Appeal, No. 209, Oct. T., 1955, from decree of Orphans' Court of Lancaster County, June T., 1917, No. 46, in re estate of Max Schultz, also known as Max A. Schultz and Maximillian Schulz, dec'd. Decree affirmed; reargument refused February 16, 1956. Appeal from decision of register of wills refusing grant of letters c.t.a. Before BOWMAN, P.J.
Daniel H. Shertzer, for appellant.
Robert Ruppin, with him Joseph R. Byars, for appellees.
Before Rhodes, P.j., Hirt, Ross, Gunther, Wright, Woodside, and Ervin, JJ.
[ 180 Pa. Super. Page 238]
Max Schulz died in 1917 seized of a farm in Lancaster County. By his will the farm, as a part of his residuary estate, was devised to his executor with direction to sell the land within two years from the testator's death. Of the proceeds of sale he bequeathed equal one-seventh shares to each of six of his children. The remaining share he directed to be retained by his executor in trust for his seventh child, Frank, and his wife Lena, for lives and the life of the survivor of them. On the death of the life tenants the testator directed that the entire corpus of the trust be divided equally among their children. Testator named his son Edward as his executor.
[ 180 Pa. Super. Page 239]
The executor never converted the real estate into personalty by sale as directed by the testator. On March 24, 1920 five of the children of Max Schulz conveyed their undivided interests in the farm to their brother Edward Schulz. Frank Schulz, the surviving life tenant of the remaining one-seventh share in the land (his wife having predeceased him), joined in the deed. The consideration for the sale was $12,000. The deed recites that "... one seventh (1/7) of the purchase price should be held in trust for Frank Schulz and his children for the purposes specified in the will of Maximillian Schulz ..." There were seven children of Frank and Lena Schulz, five of whom were minors at the time of the above sale of interests in the land to Edward Schulz but none of them joined in the conveyance either in person or by guardian. Nevertheless Edward Schulz thereafter treated the farm as his own, freed from the trust created by the will, and the deed recited, although erroneously, that "... all of the parties hereto are all of the heirs and legal representatives of the said Maximillian Schulz, deceased, and are all of the parties who now have or hereafter might or could have any interest in the said real estate and by arrangement among all of the parties hereto it has been agreed to execute this conveyance so that the said Edwin J. Schulz [Edward Schulz] the grantee herein shall have an absolute fee simple title in the premises free and discharged of all claims whatsoever which any of the parties hereto might or could have in the said real estate, or in any personal property belonging to the said decedent."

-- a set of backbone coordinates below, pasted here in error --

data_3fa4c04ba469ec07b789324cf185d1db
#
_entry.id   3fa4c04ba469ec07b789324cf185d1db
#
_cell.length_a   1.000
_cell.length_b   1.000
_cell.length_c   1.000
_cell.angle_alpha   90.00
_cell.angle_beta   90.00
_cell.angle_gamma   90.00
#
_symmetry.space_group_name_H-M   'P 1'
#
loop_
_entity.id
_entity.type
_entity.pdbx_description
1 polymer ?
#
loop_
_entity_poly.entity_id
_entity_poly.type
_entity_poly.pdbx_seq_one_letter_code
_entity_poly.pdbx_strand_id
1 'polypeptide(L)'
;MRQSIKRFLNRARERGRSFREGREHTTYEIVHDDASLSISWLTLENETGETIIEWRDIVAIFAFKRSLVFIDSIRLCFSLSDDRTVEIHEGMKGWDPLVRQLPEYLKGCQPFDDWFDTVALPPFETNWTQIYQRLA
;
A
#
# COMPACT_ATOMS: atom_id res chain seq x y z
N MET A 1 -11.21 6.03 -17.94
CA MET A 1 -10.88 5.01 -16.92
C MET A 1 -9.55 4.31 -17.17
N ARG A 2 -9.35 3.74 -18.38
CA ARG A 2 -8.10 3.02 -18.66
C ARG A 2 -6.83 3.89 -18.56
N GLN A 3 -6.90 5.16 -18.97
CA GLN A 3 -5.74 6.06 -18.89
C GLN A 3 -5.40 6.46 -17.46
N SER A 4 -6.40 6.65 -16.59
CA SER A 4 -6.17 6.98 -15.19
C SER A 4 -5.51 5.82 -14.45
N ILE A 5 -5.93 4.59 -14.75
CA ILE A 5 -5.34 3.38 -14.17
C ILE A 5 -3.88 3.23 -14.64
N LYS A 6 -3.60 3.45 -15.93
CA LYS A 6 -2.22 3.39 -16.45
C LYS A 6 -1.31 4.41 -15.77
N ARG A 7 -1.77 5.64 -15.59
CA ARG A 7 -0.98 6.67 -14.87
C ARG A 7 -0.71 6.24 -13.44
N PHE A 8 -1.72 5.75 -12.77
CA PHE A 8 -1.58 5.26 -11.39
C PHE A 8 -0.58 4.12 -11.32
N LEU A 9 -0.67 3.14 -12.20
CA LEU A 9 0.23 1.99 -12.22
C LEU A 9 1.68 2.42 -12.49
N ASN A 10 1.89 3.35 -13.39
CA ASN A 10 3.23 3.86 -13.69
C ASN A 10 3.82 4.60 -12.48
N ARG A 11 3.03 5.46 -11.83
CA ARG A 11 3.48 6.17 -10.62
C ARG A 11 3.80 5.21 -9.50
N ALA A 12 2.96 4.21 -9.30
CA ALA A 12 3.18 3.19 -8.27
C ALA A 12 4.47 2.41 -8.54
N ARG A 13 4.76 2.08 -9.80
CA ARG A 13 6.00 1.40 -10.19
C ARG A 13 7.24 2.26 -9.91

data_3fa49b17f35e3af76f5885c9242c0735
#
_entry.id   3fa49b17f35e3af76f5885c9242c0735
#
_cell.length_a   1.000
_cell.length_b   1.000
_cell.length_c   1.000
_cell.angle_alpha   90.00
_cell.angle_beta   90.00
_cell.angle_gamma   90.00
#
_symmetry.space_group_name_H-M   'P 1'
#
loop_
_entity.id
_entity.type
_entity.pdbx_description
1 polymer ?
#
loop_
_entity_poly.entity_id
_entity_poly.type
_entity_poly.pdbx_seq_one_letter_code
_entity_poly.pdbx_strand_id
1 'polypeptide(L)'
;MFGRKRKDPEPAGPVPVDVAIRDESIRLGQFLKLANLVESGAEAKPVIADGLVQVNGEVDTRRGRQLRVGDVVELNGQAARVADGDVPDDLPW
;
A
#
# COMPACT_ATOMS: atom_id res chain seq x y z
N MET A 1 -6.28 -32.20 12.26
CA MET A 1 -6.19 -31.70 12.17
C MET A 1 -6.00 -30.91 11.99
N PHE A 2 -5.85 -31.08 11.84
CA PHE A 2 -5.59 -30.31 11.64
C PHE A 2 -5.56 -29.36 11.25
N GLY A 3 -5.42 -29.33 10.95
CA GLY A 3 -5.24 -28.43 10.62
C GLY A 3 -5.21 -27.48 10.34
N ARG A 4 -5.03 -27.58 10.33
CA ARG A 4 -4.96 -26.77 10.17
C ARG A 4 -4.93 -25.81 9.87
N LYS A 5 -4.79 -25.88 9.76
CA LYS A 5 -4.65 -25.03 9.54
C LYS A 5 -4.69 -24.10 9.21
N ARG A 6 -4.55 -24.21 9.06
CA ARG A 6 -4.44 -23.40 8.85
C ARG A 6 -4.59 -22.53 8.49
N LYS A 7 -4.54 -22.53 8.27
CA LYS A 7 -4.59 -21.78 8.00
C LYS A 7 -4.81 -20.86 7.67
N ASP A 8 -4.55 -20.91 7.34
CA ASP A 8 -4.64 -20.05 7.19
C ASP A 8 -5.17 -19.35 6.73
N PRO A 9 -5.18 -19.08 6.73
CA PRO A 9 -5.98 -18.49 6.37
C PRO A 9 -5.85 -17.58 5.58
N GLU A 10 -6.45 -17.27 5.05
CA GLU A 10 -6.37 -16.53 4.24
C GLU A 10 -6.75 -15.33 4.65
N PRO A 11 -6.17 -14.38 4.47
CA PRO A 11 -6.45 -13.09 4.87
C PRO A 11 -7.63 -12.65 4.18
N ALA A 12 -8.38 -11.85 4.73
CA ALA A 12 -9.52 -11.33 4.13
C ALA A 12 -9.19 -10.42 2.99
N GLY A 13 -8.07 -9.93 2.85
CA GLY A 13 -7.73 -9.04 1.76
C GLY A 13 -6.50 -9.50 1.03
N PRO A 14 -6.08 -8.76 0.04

Edward Schulz the executor and testamentary trustee died on January 6, 1941; since then no one has been appointed as his successor nor as administrator d.b.n.c.t.a. of the estate of Max Schulz. Frank, the surviving life tenant, died on August 5, 1943 leaving seven
[ 180 Pa. Super. Page 240]
children to survive him all of whom by that time were of full age. On July 6, 1951, Elvin T. Schulz, one of the seven children of Frank Schulz, the life tenant, petitioned the orphans' court for a citation on all parties to show cause why the register of wills should not be directed to grant letters d.b.n.c.t.a. in the estate of Max Schulz, although more than twenty-one years after his death, in accordance with § 302 of the Fiduciaries Act of April 18, 1949, P.L. 512, 20 PS § 320.302. The orphans' court denied the petition and we affirmed the order. The Supreme Court allowed an allocatur and in Schulz Estate, 374 Pa. 459, 98 A.2d 176*fn1 our decree and that of the orphans' court were reversed with a direction to the orphans' court to grant the prayer of the petition.
The Supreme Court as a basis for its order concluded that: "All that Edward Schulz acquired by the deed ... was the respective individual shares of his brothers and sisters" and, in effect, since Frank had only a life estate in a one-seventh share, he did not transfer anything to Edward by joining in the deed; there was no sale by the fiduciary and the mere failure of the trustee to execute the trust and the failure of the beneficiaries to compel him to perform it did not terminate the trust, nor extinguish the beneficiaries' interests; and since Frank's children, the remaindermen under the trust, were not estopped by laches under ...